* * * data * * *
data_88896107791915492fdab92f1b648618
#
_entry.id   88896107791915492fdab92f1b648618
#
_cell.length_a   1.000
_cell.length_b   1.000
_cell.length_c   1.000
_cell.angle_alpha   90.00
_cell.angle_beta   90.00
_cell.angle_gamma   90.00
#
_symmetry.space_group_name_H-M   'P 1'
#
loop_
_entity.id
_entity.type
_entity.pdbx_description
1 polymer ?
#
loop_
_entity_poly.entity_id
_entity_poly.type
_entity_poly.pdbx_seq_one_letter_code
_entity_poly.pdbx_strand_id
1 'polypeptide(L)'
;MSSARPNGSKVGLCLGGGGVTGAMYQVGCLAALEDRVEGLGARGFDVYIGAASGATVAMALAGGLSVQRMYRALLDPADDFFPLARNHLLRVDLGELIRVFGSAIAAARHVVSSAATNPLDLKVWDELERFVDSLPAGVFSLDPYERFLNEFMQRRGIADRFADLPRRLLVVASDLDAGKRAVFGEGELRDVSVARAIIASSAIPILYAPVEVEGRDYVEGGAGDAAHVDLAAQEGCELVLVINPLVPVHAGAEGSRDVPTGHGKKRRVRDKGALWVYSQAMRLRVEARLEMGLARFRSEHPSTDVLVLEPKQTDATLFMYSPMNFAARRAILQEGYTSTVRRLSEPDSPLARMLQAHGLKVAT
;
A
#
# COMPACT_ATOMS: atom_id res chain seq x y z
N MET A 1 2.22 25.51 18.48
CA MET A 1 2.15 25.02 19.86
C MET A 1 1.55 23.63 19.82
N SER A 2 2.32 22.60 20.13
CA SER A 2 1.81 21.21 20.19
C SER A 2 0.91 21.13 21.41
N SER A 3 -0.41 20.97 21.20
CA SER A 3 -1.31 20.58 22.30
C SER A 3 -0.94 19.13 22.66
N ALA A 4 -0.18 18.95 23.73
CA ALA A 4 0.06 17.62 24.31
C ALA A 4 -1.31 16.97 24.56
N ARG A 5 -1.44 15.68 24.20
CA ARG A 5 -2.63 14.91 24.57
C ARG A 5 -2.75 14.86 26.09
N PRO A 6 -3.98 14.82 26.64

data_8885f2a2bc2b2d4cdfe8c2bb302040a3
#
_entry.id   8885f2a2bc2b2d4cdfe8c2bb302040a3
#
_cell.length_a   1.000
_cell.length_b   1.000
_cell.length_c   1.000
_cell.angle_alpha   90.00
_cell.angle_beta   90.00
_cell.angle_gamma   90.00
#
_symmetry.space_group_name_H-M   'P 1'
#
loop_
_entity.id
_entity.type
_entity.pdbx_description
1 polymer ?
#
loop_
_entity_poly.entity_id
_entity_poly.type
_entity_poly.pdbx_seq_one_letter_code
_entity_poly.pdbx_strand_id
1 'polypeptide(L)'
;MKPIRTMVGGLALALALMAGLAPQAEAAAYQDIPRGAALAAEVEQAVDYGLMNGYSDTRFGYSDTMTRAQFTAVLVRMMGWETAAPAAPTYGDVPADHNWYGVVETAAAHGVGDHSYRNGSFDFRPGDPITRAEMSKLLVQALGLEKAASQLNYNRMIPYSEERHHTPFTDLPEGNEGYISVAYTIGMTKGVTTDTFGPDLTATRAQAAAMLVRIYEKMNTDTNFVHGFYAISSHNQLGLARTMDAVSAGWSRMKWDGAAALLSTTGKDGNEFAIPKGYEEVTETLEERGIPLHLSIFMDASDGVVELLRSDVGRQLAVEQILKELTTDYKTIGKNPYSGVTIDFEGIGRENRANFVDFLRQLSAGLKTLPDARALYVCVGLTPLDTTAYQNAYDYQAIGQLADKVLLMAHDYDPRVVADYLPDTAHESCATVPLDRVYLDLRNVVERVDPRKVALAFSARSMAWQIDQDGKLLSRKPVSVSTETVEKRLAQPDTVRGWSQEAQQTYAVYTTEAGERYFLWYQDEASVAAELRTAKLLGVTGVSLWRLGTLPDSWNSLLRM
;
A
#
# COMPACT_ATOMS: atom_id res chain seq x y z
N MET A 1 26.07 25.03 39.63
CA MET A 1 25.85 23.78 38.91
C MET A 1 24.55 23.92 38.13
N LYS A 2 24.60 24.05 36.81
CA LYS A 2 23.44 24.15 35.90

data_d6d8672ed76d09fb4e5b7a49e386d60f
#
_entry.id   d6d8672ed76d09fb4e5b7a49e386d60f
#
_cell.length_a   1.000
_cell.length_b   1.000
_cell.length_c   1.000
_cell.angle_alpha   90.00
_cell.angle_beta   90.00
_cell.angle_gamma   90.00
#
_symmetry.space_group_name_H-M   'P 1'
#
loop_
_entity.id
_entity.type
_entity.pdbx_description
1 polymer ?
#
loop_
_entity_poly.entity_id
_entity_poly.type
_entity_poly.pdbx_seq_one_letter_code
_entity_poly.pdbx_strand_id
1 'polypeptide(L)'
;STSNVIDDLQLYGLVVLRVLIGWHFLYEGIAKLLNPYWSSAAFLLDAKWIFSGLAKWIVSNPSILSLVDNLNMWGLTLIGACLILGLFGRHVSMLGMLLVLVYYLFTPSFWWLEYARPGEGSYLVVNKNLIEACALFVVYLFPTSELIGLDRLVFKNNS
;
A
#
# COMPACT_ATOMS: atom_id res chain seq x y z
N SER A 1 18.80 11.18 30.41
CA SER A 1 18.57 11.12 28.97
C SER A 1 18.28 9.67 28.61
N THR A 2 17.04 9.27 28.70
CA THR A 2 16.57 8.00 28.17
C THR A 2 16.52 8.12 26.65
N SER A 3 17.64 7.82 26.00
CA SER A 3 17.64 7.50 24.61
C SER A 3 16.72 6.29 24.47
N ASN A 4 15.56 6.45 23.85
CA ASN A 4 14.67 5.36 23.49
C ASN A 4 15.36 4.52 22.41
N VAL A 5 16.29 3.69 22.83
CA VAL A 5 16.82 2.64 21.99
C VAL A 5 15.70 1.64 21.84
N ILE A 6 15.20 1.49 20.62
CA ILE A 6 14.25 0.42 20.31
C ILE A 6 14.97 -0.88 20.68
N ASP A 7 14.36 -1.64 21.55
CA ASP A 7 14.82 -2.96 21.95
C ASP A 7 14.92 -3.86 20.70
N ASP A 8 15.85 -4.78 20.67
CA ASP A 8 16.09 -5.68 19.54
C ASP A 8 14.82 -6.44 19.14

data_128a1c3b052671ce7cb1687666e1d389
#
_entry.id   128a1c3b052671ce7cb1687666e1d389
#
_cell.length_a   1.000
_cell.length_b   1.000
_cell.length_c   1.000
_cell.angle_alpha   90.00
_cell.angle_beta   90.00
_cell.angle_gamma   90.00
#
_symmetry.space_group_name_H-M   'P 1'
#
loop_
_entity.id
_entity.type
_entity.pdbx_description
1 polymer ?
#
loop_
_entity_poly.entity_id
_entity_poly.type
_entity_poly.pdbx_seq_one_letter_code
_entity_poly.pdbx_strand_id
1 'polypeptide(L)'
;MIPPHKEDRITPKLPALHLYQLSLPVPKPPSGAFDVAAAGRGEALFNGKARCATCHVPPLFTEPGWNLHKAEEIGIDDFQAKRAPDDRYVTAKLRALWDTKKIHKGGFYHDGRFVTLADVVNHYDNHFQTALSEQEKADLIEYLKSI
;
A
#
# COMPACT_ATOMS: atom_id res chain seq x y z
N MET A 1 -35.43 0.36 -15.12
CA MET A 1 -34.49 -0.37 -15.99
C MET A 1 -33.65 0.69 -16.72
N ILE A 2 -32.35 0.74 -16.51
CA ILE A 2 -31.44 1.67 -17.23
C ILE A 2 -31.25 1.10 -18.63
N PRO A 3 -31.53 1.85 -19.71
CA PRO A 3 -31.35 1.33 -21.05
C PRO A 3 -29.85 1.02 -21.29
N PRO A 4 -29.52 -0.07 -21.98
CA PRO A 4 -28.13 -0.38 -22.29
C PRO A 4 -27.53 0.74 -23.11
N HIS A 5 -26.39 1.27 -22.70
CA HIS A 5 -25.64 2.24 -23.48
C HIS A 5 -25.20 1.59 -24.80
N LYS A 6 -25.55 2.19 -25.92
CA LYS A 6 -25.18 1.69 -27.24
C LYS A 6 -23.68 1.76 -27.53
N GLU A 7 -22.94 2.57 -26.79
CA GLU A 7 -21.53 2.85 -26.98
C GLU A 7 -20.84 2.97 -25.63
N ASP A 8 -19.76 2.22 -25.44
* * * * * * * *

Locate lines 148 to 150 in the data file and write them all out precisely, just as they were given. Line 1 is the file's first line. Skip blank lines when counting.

#
loop_
_entity.id